I still think a lot of people are overpaying for homes here. This is based on my experience so far with house shopping. Every reasonably priced option I come across ends up selling for $10-20k+ more than asking price, at least according to my realtor and people I've talked to about it. A lot of these places need a lot of work as well. I'm just not sure people will be able to re-coup these costs.

My dad's best friend was recently telling me how overpriced he thought Wash Park was when he moved here in 1980. It's all relative.
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Old 06-03-2015, 04:55 PM
 
Location: Denver, CO
2,391 posts, read 1,796,828 times
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Quote:
Originally Posted by SkyDog77 View Post
My dad's best friend was recently telling me how overpriced he thought Wash Park was when he moved here in 1980. It's all relative.
That's not quite the same thing. Wash Park has always been a fairly exclusive neighborhood. Any house surrounding one of the city's premier parks is going to go for $$$. You can also tell just by looking at the homes there. I'm talking about homes that need a lot of work and not in prime locations. For example, the town home I just put an offer down on last weekend that needed a ton of remodeling inside and was located in East Denver not particularly close to anything you can consider "prime". My offer of $170,000 was outbid by what my realtor suspected was a good $10-$15k over that.
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Old 06-03-2015, 06:47 PM
 
451 posts, read 381,195 times
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My daughter and her husband (newlyweds) gave up on buying a house this year because they were scared away by the bidding wars. They decided to rent for another year and I don't blame them. They'll wait until next spring and see what happens... No harm in that. Their landlord didn't even raise the rent. It will put them in a better position in the long run.
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Old 06-03-2015, 07:47 PM
 
Location: The Berk in Denver, CO USA
13,942 posts, read 20,184,988 times
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Default Better timig

Quote:
Originally Posted by JWEvergreen View Post
wait until next spring and see what happens... No harm in that.
Not the best move.
The BEST time to BUY is between Nov 22 and Jan 03.
A lot less competition and sellers are more desperate.
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Old 06-03-2015, 08:16 PM
 
2,514 posts, read 3,485,646 times
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Quote:
Originally Posted by Lafleur View Post
Wash Park has always been a fairly exclusive neighborhood.
It certainly is pricey now. When I moved here 20 yrs ago I looked at a couple of houses right on the park. As in across the street from it for about $150K-$170K. They were all dumps. I'm sure they've been torn down and rebuilt as million dollar mansions. As I recall they all had the same basic floorplan. Enter to living room. Bedroom on the right. Kitchen behind living room. Another bedroom behind first on on the right. Maybe a small back room where the coal came in. Sometimes the two bedrooms were in series such that you had to go through one to get to the other. Seemed to be the popular cheap floor plan in the early 1900s. I didn't buy them because the condition was bad and frankly the area wasn't that great. Lots of cheap tiny homes. Who knew that it would turn out like it did? A fixed up one in the area was $200k but there weren't many because house values were flat or losing money in the '80s so no one put money into their homes.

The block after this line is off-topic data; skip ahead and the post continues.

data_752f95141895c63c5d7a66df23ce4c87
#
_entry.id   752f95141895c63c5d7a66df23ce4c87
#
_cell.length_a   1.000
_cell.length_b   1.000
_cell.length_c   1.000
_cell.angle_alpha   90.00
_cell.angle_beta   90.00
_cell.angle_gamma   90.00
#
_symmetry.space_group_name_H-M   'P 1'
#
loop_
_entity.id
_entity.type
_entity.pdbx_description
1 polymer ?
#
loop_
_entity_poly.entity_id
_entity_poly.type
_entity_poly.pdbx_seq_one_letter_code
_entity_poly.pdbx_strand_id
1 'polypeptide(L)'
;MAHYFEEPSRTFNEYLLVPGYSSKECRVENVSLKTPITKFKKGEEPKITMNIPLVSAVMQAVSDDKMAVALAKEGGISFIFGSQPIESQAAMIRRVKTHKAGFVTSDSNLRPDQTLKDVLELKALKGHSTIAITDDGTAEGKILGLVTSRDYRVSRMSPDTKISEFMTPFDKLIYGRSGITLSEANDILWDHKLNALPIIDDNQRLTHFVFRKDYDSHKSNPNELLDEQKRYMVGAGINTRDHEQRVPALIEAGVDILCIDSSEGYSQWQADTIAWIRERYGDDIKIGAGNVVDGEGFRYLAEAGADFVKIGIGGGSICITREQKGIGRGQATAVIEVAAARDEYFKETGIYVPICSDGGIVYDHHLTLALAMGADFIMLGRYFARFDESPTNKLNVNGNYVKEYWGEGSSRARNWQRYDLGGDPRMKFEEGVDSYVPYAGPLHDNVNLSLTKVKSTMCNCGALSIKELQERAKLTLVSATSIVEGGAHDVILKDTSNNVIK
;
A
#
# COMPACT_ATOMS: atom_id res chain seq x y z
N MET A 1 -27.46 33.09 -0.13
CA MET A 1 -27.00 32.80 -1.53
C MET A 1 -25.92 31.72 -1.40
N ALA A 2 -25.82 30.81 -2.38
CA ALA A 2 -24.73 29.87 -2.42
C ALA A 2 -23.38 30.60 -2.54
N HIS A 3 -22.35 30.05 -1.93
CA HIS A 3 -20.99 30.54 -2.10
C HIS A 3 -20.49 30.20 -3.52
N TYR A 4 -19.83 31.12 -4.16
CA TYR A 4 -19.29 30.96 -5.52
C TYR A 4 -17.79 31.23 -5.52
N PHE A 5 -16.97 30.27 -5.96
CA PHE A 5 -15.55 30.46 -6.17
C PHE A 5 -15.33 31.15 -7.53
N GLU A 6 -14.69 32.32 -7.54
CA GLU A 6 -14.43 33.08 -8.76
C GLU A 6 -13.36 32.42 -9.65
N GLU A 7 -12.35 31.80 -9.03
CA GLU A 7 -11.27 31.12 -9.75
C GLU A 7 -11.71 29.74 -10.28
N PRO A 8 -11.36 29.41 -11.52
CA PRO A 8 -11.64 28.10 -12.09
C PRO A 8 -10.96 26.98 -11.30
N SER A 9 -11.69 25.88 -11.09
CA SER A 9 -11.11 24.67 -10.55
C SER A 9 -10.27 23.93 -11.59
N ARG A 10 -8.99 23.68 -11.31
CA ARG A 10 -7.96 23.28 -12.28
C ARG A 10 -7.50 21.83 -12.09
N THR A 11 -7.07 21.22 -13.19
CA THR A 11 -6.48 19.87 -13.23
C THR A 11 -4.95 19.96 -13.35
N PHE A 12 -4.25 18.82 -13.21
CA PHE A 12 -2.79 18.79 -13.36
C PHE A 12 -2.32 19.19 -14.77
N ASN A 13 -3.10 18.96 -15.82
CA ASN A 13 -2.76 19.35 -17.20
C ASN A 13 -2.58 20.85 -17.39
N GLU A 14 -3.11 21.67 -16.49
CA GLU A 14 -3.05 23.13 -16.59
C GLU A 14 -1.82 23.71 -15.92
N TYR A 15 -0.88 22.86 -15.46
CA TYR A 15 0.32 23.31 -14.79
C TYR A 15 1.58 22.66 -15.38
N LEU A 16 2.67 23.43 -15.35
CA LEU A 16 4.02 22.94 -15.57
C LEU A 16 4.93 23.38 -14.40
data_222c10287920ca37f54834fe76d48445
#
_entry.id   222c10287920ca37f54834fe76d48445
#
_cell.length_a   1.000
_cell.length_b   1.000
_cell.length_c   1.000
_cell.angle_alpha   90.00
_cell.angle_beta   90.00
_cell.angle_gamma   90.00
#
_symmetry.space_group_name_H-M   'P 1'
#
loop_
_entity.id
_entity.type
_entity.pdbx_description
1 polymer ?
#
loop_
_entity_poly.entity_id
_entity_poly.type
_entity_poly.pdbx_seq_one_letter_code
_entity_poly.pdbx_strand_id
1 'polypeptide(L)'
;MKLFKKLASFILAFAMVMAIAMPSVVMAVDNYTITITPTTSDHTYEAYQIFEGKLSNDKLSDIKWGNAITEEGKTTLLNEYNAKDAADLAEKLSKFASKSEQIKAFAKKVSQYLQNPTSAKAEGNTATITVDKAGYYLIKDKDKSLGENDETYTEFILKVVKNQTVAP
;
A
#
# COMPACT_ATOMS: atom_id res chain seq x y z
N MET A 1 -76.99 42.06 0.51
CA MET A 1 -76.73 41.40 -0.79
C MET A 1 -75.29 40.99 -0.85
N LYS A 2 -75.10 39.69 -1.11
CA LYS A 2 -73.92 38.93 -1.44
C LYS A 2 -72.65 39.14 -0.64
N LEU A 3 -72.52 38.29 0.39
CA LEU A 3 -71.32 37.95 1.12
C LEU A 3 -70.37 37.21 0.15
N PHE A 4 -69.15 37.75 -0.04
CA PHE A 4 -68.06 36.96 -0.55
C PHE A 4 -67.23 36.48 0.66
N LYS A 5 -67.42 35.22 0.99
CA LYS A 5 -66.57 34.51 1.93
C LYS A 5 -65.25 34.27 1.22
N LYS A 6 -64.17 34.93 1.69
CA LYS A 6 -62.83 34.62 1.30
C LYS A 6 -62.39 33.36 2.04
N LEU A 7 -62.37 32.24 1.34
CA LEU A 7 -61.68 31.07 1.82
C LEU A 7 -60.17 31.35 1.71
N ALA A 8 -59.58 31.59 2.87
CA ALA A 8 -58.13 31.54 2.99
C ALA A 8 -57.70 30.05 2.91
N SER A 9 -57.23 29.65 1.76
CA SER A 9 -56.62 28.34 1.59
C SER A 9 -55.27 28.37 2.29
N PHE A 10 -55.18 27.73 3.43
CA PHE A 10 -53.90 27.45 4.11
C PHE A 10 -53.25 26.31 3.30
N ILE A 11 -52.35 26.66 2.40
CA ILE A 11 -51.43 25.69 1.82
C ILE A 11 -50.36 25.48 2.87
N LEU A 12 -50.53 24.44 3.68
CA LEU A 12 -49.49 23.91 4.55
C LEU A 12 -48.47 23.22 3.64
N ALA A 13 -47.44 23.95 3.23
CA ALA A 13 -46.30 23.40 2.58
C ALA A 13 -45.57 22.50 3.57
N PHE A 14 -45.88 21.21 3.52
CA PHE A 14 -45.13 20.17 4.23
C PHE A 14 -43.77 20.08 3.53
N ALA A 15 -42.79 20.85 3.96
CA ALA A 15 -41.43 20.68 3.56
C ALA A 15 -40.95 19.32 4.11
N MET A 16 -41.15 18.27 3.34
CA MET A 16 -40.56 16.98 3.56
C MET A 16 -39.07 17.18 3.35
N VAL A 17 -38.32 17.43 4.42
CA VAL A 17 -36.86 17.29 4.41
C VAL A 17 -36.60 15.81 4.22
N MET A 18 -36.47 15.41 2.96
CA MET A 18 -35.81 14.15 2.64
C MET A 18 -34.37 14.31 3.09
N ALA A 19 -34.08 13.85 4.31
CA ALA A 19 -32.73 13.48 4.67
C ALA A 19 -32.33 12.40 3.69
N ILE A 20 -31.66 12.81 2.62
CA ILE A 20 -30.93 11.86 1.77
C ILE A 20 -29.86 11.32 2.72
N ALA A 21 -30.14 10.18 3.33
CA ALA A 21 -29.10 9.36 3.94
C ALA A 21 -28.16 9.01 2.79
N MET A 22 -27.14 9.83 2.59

Even 20 yrs ago you could only buy a fixer upper for $150K which is what I did in a nice blue/white collar mix neighborhood with a good builder from the '70s.

A little history on wash park.

“Two-bedroom bungalows closer to the park housed the workers. The corner lots, which were more spacious, were occupied by middle management.”
Merchants flocked to Washington Park. While it may have lacked the moneyed elegance of Capitol Hill, the neighborhood more than compensated with its cozy, tree-lined streets.
Wash Park suffered a steep decline in the 1960s and 1970s. Drugs were rampant. Already affordable housing prices dipped accordingly."


"But as Wash Park increased in value, Nevitt says it resulted “in an ironic value disequilibrium” because high-rise towers, expensive homes and duplexes often clashed with the neighborhood’s predominantly modest style."


Wash Park is upper crust now but it is the first time in its history that it is a pricey neighborhood.

Last edited by mic111; 06-03-2015 at 09:05 PM..
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Old 06-03-2015, 09:05 PM
 
Location: Denver, CO - Capitol Hill
557 posts, read 665,198 times
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Quote:
Originally Posted by davebarnes View Post
Not the best move.
The BEST time to BUY is between Nov 22 and Jan 03.
A lot less competition and sellers are more desperate.
This was my thought as well. Prices are just going to be 10-20% higher this time next year.

Funny you used that date though. Nov 22 is exactly when we closed on our condo a couple of years ago. For below list in a desirable spot, thank you very much.